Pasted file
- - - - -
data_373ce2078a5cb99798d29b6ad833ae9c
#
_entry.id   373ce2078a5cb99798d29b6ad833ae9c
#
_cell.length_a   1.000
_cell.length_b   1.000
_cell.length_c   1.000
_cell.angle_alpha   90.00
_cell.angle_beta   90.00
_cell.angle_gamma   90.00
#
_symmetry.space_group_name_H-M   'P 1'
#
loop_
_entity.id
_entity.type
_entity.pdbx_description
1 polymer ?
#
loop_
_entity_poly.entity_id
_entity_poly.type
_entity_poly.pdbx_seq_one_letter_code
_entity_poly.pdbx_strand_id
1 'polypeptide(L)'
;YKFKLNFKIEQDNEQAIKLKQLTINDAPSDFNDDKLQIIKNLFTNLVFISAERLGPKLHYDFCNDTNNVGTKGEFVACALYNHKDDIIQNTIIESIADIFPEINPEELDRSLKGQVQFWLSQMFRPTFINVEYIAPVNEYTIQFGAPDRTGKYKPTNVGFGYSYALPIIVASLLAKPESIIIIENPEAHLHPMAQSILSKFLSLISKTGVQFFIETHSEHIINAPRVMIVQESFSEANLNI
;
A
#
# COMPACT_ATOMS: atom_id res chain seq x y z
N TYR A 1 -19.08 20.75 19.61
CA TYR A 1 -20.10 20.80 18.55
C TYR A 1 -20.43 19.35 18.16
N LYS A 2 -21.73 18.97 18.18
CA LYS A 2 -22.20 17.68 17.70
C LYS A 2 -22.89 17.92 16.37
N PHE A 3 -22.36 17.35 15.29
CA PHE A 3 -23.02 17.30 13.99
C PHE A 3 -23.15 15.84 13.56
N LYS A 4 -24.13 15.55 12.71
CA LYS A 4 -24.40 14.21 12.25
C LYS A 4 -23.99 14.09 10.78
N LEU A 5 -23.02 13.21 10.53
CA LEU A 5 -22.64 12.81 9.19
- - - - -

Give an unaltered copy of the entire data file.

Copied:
data_373ce2078a5cb99798d29b6ad833ae9c
#
_entry.id   373ce2078a5cb99798d29b6ad833ae9c
#
_cell.length_a   1.000
_cell.length_b   1.000
_cell.length_c   1.000
_cell.angle_alpha   90.00
_cell.angle_beta   90.00
_cell.angle_gamma   90.00
#
_symmetry.space_group_name_H-M   'P 1'
#
loop_
_entity.id
_entity.type
_entity.pdbx_description
1 polymer ?
#
loop_
_entity_poly.entity_id
_entity_poly.type
_entity_poly.pdbx_seq_one_letter_code
_entity_poly.pdbx_strand_id
1 'polypeptide(L)'
;YKFKLNFKIEQDNEQAIKLKQLTINDAPSDFNDDKLQIIKNLFTNLVFISAERLGPKLHYDFCNDTNNVGTKGEFVACALYNHKDDIIQNTIIESIADIFPEINPEELDRSLKGQVQFWLSQMFRPTFINVEYIAPVNEYTIQFGAPDRTGKYKPTNVGFGYSYALPIIVASLLAKPESIIIIENPEAHLHPMAQSILSKFLSLISKTGVQFFIETHSEHIINAPRVMIVQESFSEANLNI
;
A
#
# COMPACT_ATOMS: atom_id res chain seq x y z
N TYR A 1 -19.08 20.75 19.61
CA TYR A 1 -20.10 20.80 18.55
C TYR A 1 -20.43 19.35 18.16
N LYS A 2 -21.73 18.97 18.18
CA LYS A 2 -22.20 17.68 17.70
C LYS A 2 -22.89 17.92 16.37
N PHE A 3 -22.36 17.35 15.29
CA PHE A 3 -23.02 17.30 13.99
C PHE A 3 -23.15 15.84 13.56
N LYS A 4 -24.13 15.55 12.71
CA LYS A 4 -24.40 14.21 12.25
C LYS A 4 -23.99 14.09 10.78
N LEU A 5 -23.02 13.21 10.53
CA LEU A 5 -22.64 12.81 9.19